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OSHO Online Library   »   The Books   »   Ecstasy: The Forgotten Language
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Chapter 3: Natural, Spontaneous, Aware

I have heard about a despondent fellow who sought the advice of the city’s most fashionable, and expensive, analyst. “You have acute melancholia,” the analyst informed him. “The circus is in town this week. Go to it! It may give you some laughs.”

“Your advice is worthless,” mourned the despondent one. “I am the top clown there.”

Now, you can even make others laugh and you may be crying within yourself. You can be the topmost clown in the circus and yet you can be absolutely depressed.

You can look like something which you are not. It is very easy. You can pretend to be a saint and you can remain the same miserable self inside. You can even pretend that you are very happy - in fact that’s what everybody is doing. You can go on pretending, others may be befooled, but how can you befool yourself?

Changing outward things won’t be of much help, and by and by you will become more and more pseudo and you will lose contact with your real feelings. For example, an angry man can repress his anger; he can even pretend to become passionate. A man who has no love in his being can show and act and exhibit that he is a very loving person. Maybe somebody else is deceived for the time being - not for long - but how can you deceive yourself? You will know all the time meanwhile, that there is anger, there is fire in you - and poison. And that poison will go on destroying your peace, destroying your being. That poison will go on killing you.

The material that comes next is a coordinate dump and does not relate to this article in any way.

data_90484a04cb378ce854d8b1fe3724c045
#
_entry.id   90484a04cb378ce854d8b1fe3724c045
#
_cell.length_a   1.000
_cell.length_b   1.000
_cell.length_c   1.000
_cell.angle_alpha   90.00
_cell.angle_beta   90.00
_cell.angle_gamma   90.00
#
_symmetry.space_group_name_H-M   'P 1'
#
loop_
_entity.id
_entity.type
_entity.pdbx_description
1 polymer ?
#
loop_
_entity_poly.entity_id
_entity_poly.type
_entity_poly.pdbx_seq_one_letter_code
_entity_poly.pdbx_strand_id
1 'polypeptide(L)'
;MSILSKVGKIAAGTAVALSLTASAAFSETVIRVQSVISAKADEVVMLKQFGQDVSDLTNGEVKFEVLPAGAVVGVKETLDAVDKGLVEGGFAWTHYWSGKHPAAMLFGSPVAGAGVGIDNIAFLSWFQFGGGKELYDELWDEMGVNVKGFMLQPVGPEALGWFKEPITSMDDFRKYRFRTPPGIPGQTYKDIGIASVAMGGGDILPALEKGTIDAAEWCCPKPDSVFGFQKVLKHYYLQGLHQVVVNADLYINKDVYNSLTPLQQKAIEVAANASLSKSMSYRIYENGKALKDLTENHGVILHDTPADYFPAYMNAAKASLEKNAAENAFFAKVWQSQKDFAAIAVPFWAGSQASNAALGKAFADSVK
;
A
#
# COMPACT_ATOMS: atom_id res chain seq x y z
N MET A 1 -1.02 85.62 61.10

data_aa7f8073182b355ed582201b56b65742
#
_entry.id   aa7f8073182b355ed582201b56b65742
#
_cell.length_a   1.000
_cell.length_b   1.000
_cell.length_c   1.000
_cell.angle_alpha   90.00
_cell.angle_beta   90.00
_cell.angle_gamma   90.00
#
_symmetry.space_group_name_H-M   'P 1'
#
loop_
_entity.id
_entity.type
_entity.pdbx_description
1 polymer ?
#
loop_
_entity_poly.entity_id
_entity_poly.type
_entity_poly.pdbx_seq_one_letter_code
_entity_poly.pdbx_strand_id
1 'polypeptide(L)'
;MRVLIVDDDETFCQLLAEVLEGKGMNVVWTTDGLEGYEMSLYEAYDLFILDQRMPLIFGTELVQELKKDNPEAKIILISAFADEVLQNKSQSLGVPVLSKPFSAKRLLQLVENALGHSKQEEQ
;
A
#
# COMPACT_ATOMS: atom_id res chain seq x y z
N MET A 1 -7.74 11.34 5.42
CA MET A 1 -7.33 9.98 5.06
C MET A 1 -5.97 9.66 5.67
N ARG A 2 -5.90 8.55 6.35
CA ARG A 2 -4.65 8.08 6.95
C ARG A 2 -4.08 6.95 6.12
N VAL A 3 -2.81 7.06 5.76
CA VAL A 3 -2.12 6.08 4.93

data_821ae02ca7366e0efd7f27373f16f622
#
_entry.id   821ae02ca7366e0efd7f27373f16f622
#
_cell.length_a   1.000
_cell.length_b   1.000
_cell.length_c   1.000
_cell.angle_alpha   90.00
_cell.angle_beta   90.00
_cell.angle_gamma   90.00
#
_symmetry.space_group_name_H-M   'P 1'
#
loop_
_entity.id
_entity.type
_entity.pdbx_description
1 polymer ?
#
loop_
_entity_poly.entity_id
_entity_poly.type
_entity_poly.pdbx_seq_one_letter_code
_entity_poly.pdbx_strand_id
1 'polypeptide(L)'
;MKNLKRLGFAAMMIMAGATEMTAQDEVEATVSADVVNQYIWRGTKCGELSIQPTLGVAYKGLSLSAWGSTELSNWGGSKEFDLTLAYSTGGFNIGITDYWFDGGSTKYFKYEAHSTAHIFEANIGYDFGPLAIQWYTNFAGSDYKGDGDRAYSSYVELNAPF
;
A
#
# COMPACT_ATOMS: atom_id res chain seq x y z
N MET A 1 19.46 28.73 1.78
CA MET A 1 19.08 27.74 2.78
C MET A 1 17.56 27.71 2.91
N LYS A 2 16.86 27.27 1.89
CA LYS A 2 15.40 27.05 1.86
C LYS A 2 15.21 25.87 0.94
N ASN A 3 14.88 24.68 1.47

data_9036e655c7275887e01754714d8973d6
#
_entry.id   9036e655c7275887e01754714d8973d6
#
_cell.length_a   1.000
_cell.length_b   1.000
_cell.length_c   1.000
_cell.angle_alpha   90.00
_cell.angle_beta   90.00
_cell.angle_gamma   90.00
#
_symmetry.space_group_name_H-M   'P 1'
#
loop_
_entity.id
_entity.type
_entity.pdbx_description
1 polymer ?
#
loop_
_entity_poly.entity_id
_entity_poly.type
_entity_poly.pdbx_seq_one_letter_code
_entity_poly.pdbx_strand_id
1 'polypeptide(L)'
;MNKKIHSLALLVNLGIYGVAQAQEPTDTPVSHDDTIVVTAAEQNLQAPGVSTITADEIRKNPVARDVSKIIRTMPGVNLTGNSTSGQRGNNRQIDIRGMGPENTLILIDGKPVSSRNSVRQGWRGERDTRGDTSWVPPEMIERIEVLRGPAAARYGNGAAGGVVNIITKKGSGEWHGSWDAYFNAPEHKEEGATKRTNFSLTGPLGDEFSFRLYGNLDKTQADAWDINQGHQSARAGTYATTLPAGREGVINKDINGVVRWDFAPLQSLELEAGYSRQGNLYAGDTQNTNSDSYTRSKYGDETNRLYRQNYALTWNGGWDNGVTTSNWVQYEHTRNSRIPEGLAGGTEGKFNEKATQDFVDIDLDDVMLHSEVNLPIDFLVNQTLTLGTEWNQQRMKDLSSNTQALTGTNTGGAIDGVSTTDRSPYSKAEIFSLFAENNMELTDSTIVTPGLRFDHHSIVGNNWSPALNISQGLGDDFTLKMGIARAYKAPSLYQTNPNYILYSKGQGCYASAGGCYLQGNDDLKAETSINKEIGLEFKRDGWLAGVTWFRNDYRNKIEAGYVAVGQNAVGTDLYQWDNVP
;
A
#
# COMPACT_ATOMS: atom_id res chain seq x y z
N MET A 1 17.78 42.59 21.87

Your smiles which are painted on the surface are of no help - unless a laughter arises from your heart.

Kabir says renunciation will be of the outside. How can you change the inside through a change of the outside? It is not so easy. You will become a false holy man.

I have heard:

An actress who had received a magnificent diamond necklace as a gift from her admirer - one of those Greek shipping magnates - hit upon what she thought was a foolproof device for safeguarding it. She simply left it conspicuously open on her dressing table when she went out, with a note nearby reading, “This is just an imitation, dear burglar. The original is stashed carefully away in my safe-deposit box.”

One night, however, she returned to find the necklace gone. In its place was this penciled message: “Thanks, lady - the substitute is just what I wanted. I am a substitute myself. The burglar who usually cases this hotel is away on vacation.”

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